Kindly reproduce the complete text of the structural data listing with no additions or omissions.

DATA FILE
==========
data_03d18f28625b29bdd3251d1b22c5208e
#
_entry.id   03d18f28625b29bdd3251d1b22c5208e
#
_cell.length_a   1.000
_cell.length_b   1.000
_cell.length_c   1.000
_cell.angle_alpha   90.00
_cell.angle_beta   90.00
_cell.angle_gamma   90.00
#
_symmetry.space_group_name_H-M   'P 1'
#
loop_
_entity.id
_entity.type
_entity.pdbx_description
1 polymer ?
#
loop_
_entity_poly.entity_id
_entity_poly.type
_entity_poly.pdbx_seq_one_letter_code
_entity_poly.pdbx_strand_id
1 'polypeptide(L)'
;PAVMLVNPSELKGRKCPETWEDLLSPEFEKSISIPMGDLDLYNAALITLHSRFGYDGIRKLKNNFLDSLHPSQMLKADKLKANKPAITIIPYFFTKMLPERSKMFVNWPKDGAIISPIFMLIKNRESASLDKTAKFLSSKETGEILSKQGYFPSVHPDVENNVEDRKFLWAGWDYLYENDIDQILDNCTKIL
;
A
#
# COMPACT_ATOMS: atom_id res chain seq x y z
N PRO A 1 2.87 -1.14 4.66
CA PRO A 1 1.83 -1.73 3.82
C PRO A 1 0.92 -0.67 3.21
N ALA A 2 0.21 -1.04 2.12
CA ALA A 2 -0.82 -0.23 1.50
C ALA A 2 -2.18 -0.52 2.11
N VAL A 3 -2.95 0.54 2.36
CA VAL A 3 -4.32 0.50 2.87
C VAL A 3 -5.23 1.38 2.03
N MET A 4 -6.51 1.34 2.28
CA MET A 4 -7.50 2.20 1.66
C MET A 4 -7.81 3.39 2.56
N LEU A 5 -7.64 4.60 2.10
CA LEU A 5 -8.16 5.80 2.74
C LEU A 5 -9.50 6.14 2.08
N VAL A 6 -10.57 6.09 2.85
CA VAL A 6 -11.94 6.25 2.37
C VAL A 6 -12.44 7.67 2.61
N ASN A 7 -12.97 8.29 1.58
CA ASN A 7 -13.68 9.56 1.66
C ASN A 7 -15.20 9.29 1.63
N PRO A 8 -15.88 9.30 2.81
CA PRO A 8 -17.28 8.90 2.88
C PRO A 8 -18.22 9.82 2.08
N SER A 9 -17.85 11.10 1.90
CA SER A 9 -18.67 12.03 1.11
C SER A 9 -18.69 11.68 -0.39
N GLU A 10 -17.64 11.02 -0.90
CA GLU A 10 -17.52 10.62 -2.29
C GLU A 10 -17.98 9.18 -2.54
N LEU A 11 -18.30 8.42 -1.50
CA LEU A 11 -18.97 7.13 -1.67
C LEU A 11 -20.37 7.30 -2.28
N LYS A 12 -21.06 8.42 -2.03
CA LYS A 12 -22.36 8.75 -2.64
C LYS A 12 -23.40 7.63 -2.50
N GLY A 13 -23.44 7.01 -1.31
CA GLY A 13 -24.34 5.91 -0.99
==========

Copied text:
data_03d18f28625b29bdd3251d1b22c5208e
#
_entry.id   03d18f28625b29bdd3251d1b22c5208e
#
_cell.length_a   1.000
_cell.length_b   1.000
_cell.length_c   1.000
_cell.angle_alpha   90.00
_cell.angle_beta   90.00
_cell.angle_gamma   90.00
#
_symmetry.space_group_name_H-M   'P 1'
#
loop_
_entity.id
_entity.type
_entity.pdbx_description
1 polymer ?
#
loop_
_entity_poly.entity_id
_entity_poly.type
_entity_poly.pdbx_seq_one_letter_code
_entity_poly.pdbx_strand_id
1 'polypeptide(L)'
;PAVMLVNPSELKGRKCPETWEDLLSPEFEKSISIPMGDLDLYNAALITLHSRFGYDGIRKLKNNFLDSLHPSQMLKADKLKANKPAITIIPYFFTKMLPERSKMFVNWPKDGAIISPIFMLIKNRESASLDKTAKFLSSKETGEILSKQGYFPSVHPDVENNVEDRKFLWAGWDYLYENDIDQILDNCTKIL
;
A
#
# COMPACT_ATOMS: atom_id res chain seq x y z
N PRO A 1 2.87 -1.14 4.66
CA PRO A 1 1.83 -1.73 3.82
C PRO A 1 0.92 -0.67 3.21
N ALA A 2 0.21 -1.04 2.12
CA ALA A 2 -0.82 -0.23 1.50
C ALA A 2 -2.18 -0.52 2.11
N VAL A 3 -2.95 0.54 2.36
CA VAL A 3 -4.32 0.50 2.87
C VAL A 3 -5.23 1.38 2.03
N MET A 4 -6.51 1.34 2.28
CA MET A 4 -7.50 2.20 1.66
C MET A 4 -7.81 3.39 2.56
N LEU A 5 -7.64 4.60 2.10
CA LEU A 5 -8.16 5.80 2.74
C LEU A 5 -9.50 6.14 2.08
N VAL A 6 -10.57 6.09 2.85
CA VAL A 6 -11.94 6.25 2.37
C VAL A 6 -12.44 7.67 2.61
N ASN A 7 -12.97 8.29 1.58
CA ASN A 7 -13.68 9.56 1.66
C ASN A 7 -15.20 9.29 1.63
N PRO A 8 -15.88 9.30 2.81
CA PRO A 8 -17.28 8.90 2.88
C PRO A 8 -18.22 9.82 2.08
N SER A 9 -17.85 11.10 1.90
CA SER A 9 -18.67 12.03 1.11
C SER A 9 -18.69 11.68 -0.39
N GLU A 10 -17.64 11.02 -0.90
CA GLU A 10 -17.52 10.62 -2.29
C GLU A 10 -17.98 9.18 -2.54
N LEU A 11 -18.30 8.42 -1.50
CA LEU A 11 -18.97 7.13 -1.67
C LEU A 11 -20.37 7.30 -2.28
N LYS A 12 -21.06 8.42 -2.03
CA LYS A 12 -22.36 8.75 -2.64
C LYS A 12 -23.40 7.63 -2.50
N GLY A 13 -23.44 7.01 -1.31
CA GLY A 13 -24.34 5.91 -0.99